The following day was the long journey home. After eighteen hours Greg and Sergei arrived at the airport. As I tried to hug this beautiful little boy, he would have nothing to do with me. He clung tightly to his poppa, as I at this point was only one of fifty new faces looking at him.
As we turned the corner to our street it was a sea of American flags as our friends and neighbors welcomed Sergei home. Once inside he quickly made up to our cat and by the end of the week he knew I was momma. Sergei is a most loving and affectionate child, there was never a problem with bonding. He picked up English so quickly that language was never much of a problem. The only real problem we experienced was getting him to sleep in his room at night. We contacted FTIA as they had asked us to contact them if we had any problems. As it turned out the children at the orphanage were used to sleeping with all the lights on so that the caregivers could keep an eye on them. At this point, we simply left the lights on, read him a story and he settled down for the night. Our older children are thrilled with their little brother and the love he has brought our family is unbelievable. We simple cannot imagine our family without the joy and laughter of this child.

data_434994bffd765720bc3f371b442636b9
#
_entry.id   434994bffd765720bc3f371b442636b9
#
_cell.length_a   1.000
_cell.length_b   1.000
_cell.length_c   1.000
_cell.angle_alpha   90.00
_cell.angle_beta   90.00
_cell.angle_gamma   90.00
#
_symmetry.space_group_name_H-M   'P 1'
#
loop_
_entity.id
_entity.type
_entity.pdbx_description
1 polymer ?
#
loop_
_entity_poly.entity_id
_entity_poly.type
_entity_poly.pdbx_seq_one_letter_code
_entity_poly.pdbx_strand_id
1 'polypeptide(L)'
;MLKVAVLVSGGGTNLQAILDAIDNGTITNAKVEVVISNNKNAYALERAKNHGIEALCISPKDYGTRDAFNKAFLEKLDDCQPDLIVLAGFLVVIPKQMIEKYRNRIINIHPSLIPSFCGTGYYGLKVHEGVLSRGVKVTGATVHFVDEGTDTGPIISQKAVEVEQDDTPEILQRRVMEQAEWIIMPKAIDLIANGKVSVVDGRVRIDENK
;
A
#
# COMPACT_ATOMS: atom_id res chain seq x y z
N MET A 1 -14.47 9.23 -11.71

Once we began the process of adopting from Russia, the system went smoothly and was very organized by the staff of FTIA. We would recommend them to anyone wanting to do a foreign adoption.
Sergei is now five years old and ready to begin kindergarten. He passed all his testing with no delays in any area. We thank God for Sergei as we look forward again to the joys of parenting.
Families Thru International Adoption, Inc.
Part One of Two
A realistic look at International Adoption
Practical tips for new adoptive parents
"I think there was nothing random about the events of that day.."
The adoption process can be lengthy, so take the time to work on education and self improvement
Should we volunteer during a heritage trip? - Some factors to consider....